Breaking Bad's fifth season premieres on AMC this Sunday, and we at Grantland are quickly approaching Tuco-after-20-knife-bumps levels of excitement for our yearly return to the ABQ. Join us in a (spoiler-heavy) look back at the dark, soul-crushing, and occasionally sing-along-able journey so far.
Mark Lisanti: Has any character in the history of television ever so artfully and effectively deployed a single word? The answer is d'oh. But Jesse Pinkman's dependable use of "bitch" as angry, sentence-ending punctuation is a close second, bitch.
"Negro y Azul"
Alex Pappademas: Unlike its chief best-drama-of-the-decade rival Mad Men — whose creator, Matthew Weiner, majored in Symbol-Loaded Fever-Dream Writing at David Chase University — Breaking Bad seldom opts for the stylistic flourish, the dancing-dwarf indulgence, the gratuitous dip into look-at-me-subverting-the-conventions-over-here jazz-handsiness. Not that there's anything wrong with that stuff, especially since Weiner's really good at it. But at the end of the day, when the meth hits the scale, Breaking Bad is a thriller, in which everything that happens onscreen is there to crank the tension and tighten the vise. Even that seemingly oblique teddy-bear-eyeball-in-the-pool-filter stuff in the second season turned out to be a fairly straightforward piece of slow-dose foreshadowing, as opposed to, like, a symbol of Walt's lost innocence or whatever. So when the seventh episode of Season 2 began with the trio Los Cuates de Sinaloa, singing a narcocorrido about the growing myth of Heisenberg, in a full-on music video complete with cheesy screen-wipe effects, it wasn't just a formalist showpiece. This was back when we were first getting to know the cartel, and the degree to which they were not playing around — by the end of this episode, Danny Trejo's head was on an exploding tortoise — and the song's English-subtitled lyrics (written by Vince Gilligan) convey important information. They are speaking Heisenberg's name down in Michoacán; the mysterious gringo boss and his blue meth have the narcos' attention. The fact that this song even exists in the fictional world of the show reveals that Walt's actions are rippling outward in unexpected and dangerous ways. Sure, they could have gotten all this across in a scene where a few DEA guys frown at a dry-erase board and trade exposition over coffee. But why dump data when you can make it sing?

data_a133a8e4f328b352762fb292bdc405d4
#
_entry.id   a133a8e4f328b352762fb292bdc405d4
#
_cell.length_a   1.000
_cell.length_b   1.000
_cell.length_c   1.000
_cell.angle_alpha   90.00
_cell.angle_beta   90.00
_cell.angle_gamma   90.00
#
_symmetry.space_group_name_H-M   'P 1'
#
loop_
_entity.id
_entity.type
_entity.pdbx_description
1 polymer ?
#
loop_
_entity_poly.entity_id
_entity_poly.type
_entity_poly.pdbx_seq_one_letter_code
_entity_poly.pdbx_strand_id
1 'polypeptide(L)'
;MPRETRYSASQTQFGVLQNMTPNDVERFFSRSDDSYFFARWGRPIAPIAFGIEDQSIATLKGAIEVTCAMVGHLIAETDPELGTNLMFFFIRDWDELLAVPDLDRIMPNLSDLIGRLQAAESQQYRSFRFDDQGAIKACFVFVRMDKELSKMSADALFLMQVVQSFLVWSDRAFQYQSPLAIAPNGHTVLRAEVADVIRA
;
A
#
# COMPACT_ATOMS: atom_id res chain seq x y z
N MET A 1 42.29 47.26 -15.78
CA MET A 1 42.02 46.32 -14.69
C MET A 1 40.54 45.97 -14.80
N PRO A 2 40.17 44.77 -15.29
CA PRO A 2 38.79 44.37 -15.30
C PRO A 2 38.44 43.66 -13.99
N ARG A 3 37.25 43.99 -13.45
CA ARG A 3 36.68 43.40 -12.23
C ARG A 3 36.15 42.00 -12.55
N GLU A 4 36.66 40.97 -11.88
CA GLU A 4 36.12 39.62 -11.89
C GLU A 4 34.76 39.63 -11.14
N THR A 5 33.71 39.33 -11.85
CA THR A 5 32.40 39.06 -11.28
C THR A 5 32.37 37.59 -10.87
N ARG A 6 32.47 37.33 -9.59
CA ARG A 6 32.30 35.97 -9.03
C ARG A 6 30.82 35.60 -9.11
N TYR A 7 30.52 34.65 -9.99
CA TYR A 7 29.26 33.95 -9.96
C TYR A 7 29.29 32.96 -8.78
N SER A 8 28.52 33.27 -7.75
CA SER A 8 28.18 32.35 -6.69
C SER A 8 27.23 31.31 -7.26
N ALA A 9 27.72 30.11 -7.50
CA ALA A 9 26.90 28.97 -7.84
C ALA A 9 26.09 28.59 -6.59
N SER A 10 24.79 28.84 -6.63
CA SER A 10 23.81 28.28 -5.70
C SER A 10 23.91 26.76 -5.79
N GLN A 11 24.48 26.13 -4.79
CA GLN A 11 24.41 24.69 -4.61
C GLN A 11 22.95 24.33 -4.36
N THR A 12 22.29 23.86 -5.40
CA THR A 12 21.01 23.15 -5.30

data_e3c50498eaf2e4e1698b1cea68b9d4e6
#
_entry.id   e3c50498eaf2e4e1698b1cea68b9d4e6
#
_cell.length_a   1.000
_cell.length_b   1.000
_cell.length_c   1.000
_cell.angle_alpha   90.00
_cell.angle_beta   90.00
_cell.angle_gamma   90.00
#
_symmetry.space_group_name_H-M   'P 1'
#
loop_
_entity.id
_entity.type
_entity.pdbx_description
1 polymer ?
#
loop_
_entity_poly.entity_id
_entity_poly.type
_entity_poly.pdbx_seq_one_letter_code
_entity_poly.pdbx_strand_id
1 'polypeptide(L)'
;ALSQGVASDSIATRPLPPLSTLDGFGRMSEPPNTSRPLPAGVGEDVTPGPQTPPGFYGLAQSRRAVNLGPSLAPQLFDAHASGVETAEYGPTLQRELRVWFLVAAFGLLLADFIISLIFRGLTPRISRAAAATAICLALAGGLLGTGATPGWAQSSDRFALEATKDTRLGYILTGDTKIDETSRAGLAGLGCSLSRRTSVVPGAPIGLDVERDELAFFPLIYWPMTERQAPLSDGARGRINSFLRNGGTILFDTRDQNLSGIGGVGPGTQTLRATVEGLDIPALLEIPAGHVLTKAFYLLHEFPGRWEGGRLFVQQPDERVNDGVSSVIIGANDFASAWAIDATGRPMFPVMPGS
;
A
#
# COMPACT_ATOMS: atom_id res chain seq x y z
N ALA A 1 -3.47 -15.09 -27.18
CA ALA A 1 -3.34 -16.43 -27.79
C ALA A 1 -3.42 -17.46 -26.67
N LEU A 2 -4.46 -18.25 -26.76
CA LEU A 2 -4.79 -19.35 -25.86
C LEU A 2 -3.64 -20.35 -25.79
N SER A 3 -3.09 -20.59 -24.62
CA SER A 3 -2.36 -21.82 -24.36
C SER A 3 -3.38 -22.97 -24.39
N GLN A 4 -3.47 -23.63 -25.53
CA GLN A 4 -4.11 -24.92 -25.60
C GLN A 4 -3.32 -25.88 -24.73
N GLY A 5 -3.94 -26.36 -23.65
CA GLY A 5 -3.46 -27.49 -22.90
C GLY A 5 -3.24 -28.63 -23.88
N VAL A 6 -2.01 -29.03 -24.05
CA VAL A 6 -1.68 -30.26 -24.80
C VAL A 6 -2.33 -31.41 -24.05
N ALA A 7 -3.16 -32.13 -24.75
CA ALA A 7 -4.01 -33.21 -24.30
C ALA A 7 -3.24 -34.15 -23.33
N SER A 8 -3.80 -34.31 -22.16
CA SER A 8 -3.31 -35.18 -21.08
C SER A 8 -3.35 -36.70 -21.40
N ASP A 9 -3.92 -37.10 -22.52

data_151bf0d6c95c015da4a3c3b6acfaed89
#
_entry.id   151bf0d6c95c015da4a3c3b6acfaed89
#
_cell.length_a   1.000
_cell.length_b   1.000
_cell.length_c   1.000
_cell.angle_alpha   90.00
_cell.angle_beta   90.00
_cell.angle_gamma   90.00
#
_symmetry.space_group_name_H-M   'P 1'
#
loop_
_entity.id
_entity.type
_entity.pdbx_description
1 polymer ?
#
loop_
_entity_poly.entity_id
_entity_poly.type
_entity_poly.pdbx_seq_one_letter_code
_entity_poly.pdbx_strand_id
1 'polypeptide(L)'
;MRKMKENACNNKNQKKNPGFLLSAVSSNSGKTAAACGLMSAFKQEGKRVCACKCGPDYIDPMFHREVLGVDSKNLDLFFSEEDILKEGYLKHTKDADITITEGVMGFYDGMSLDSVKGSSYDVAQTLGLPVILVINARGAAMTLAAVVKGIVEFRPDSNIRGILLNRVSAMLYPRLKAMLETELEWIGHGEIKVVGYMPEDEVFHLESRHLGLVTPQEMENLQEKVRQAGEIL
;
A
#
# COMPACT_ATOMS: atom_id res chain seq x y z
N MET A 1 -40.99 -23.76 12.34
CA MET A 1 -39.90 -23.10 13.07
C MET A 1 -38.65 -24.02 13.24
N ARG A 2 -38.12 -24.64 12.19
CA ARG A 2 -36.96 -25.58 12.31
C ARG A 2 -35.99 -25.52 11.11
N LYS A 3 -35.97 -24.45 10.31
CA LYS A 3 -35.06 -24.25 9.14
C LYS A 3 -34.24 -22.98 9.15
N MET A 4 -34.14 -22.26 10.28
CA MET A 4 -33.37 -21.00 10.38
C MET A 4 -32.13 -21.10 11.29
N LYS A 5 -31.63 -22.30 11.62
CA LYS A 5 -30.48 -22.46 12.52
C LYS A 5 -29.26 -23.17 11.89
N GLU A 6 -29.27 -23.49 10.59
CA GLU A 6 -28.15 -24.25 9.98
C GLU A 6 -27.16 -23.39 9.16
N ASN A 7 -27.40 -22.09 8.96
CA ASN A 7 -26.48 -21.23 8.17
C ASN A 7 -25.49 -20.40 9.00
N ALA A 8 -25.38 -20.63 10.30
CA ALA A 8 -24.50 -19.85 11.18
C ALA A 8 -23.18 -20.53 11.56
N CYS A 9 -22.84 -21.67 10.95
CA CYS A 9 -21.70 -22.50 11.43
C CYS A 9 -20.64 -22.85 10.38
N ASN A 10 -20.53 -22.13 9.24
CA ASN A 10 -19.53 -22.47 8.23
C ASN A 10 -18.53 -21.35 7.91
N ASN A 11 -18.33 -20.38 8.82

Gale Sings Major Tom
Jonah Keri: Gun to my head (ideally by someone much less badass than Walt), I'd have to nominate one of those scenes as my favorite in Breaking Bad history. Walter's appearance in Tuco's office ending in a mercury fulminate–induced explosion. The scene at the end of "Half Measures" where Walter runs over Jesse's two would-be assassins and caps the one writhing survivor, execution-style. Or everyone's favorite, the Gus Fring face-off. I mark the impact of a great television show by the number of times a scene ends with a mouth-agape, unable-to-speak reaction. When Gus briefly turned into a flesh version of a mutilated Terminator, there was no "HOLY SHIT" in my house, no yelling, no reaction at all, really, except silence and a giant, open maw of disbelief.
But here's the thing: Breaking Bad can be really, really fucking funny. I don't consider Saul Goodman a TV character so much as a role model and the platonic ideal of comedy. And this (extended) scene, in which Gale performs Peter Schilling's "Major Tom," is comedic perfection. The song itself is impossibly dated. Gale's neckerchief/vest/patterned T-shirt combo would make the slickest GQ model out-of-his-mind jealous. And the way Gale sells the song, from the faux accent to the hand gestures to the white man's overbite, is just ... just ... there are no words, really.